Is there a relationship between high social spending and low birth rates?

The following post was written on October 16, 2012:

Do high social spending and low birth rates seem related or unrelated?  I’ve mentioned this subject to a quite a few people.  Some react like any relationship is completely ridiculous.  Others think it’s totally obvious that it’s cause and effect.  Opinions?  Here’s an article (a few years old) from the Mises Institute making the case that low birth rates follow from high social spending, particularly from the existence of generous state-supported pensions that obviate the need for children to provide for your old age.

Is it completely implausible that lots of people don’t have children just out of pure love for the little tykes?  And, given the chance, that some would live a life where all the money they make can be spent on themselves and then their retirement paid for by someone else?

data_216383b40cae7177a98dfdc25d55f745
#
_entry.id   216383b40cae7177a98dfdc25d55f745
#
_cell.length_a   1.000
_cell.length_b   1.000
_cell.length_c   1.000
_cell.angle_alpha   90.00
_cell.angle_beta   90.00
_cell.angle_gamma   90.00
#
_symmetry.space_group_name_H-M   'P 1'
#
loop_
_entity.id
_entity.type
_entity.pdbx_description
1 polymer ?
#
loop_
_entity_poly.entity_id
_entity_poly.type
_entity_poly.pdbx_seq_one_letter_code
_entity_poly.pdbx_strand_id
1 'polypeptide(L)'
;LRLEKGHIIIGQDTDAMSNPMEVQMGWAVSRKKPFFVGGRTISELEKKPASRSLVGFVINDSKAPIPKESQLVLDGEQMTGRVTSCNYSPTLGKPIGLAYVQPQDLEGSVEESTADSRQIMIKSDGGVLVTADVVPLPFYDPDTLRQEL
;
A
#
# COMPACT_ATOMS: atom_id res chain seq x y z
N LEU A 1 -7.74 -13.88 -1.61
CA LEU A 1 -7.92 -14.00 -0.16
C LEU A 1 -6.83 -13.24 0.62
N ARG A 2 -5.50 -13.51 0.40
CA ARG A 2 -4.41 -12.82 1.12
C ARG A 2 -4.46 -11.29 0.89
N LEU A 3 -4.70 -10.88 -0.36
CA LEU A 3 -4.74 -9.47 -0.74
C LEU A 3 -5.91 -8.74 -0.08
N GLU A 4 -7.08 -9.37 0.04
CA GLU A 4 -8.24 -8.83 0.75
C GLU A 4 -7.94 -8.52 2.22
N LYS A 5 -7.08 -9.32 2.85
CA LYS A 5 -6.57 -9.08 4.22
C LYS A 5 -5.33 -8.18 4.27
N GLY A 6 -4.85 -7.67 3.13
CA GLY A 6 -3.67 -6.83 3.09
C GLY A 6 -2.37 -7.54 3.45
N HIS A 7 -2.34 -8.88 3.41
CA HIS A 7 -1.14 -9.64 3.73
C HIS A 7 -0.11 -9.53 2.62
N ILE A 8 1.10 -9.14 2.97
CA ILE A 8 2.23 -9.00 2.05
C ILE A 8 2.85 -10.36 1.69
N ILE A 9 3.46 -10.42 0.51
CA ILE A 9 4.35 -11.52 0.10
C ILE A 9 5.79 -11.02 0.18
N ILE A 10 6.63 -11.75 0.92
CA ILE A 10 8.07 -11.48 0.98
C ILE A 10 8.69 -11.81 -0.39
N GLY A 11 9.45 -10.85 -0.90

Here are some European “fertility” rates (expressed in terms of average number of births per woman per lifetime – 2.1 is needed to maintain stable population): 

Germany – 1.36 (According to the Guardian 9/21/12 it’s “the lowest in Europe – and falling fast”)

Spain – 1.47 (from Wikipedia )

Italy -  1.4 (from IndexMundi )

Japan is in the same boat – 1.39 (from Google public data )

Here’s an article by the very smart Megan McArdle on how this low fertility makes paying for the social security and other promises completely impossible.

In fact, all of these countries (and lots more, including most of the EU, China, Korea, etc.) are going to have collapsing populations by the mid-21st century.

So how is the U.S. doing?  Compared to just about all the other advanced countries, the U.S. has had a fertility rate in the neighborhood of replacement level for the last 20 years or so (before that it was higher).  But wait!  The U.S. birth rate has just had four straight years of decline and now for the first time is below replacement level:

Four years?  Hmmmmmm.  A recent time of hugely increased government deficits and spending, particularly on transfer programs from social security to Medicare, Medicaid, food stamps, social security disability.  Cause and effect?  You be the judge.